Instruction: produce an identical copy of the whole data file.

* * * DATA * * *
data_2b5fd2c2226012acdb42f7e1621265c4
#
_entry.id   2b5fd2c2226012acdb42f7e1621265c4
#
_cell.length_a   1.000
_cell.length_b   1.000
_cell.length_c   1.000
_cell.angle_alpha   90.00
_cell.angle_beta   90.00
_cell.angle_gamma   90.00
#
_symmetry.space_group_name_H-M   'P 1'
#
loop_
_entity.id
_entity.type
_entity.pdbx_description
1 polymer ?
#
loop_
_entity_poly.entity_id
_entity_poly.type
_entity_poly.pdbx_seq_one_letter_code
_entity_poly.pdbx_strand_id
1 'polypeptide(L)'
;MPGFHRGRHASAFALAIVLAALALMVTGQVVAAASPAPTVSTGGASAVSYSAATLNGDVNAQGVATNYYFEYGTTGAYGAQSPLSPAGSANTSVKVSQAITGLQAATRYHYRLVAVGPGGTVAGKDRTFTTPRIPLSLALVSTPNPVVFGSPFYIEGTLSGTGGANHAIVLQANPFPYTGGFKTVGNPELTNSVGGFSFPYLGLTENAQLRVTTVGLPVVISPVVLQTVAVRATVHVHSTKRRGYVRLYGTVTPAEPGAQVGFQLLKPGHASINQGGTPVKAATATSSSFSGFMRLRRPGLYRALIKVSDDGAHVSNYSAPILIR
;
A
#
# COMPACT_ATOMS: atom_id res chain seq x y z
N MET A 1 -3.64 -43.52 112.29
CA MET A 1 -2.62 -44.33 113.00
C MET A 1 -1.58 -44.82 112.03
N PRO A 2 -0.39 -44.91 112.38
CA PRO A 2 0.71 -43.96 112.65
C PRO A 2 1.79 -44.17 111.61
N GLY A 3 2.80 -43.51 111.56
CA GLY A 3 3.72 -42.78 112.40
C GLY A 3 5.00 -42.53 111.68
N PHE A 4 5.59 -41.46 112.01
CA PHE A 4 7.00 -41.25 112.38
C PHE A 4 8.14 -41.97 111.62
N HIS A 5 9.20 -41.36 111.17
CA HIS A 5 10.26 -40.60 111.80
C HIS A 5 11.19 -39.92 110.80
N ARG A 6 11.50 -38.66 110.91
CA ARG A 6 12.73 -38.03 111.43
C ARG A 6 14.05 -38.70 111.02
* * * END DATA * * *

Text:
data_2b5fd2c2226012acdb42f7e1621265c4
#
_entry.id   2b5fd2c2226012acdb42f7e1621265c4
#
_cell.length_a   1.000
_cell.length_b   1.000
_cell.length_c   1.000
_cell.angle_alpha   90.00
_cell.angle_beta   90.00
_cell.angle_gamma   90.00
#
_symmetry.space_group_name_H-M   'P 1'
#
loop_
_entity.id
_entity.type
_entity.pdbx_description
1 polymer ?
#
loop_
_entity_poly.entity_id
_entity_poly.type
_entity_poly.pdbx_seq_one_letter_code
_entity_poly.pdbx_strand_id
1 'polypeptide(L)'
;MPGFHRGRHASAFALAIVLAALALMVTGQVVAAASPAPTVSTGGASAVSYSAATLNGDVNAQGVATNYYFEYGTTGAYGAQSPLSPAGSANTSVKVSQAITGLQAATRYHYRLVAVGPGGTVAGKDRTFTTPRIPLSLALVSTPNPVVFGSPFYIEGTLSGTGGANHAIVLQANPFPYTGGFKTVGNPELTNSVGGFSFPYLGLTENAQLRVTTVGLPVVISPVVLQTVAVRATVHVHSTKRRGYVRLYGTVTPAEPGAQVGFQLLKPGHASINQGGTPVKAATATSSSFSGFMRLRRPGLYRALIKVSDDGAHVSNYSAPILIR
;
A
#
# COMPACT_ATOMS: atom_id res chain seq x y z
N MET A 1 -3.64 -43.52 112.29
CA MET A 1 -2.62 -44.33 113.00
C MET A 1 -1.58 -44.82 112.03
N PRO A 2 -0.39 -44.91 112.38
CA PRO A 2 0.71 -43.96 112.65
C PRO A 2 1.79 -44.17 111.61
N GLY A 3 2.80 -43.51 111.56
CA GLY A 3 3.72 -42.78 112.40
C GLY A 3 5.00 -42.53 111.68
N PHE A 4 5.59 -41.46 112.01
CA PHE A 4 7.00 -41.25 112.38
C PHE A 4 8.14 -41.97 111.62
N HIS A 5 9.20 -41.36 111.17
CA HIS A 5 10.26 -40.60 111.80
C HIS A 5 11.19 -39.92 110.80
N ARG A 6 11.50 -38.66 110.91
CA ARG A 6 12.73 -38.03 111.43
C ARG A 6 14.05 -38.70 111.02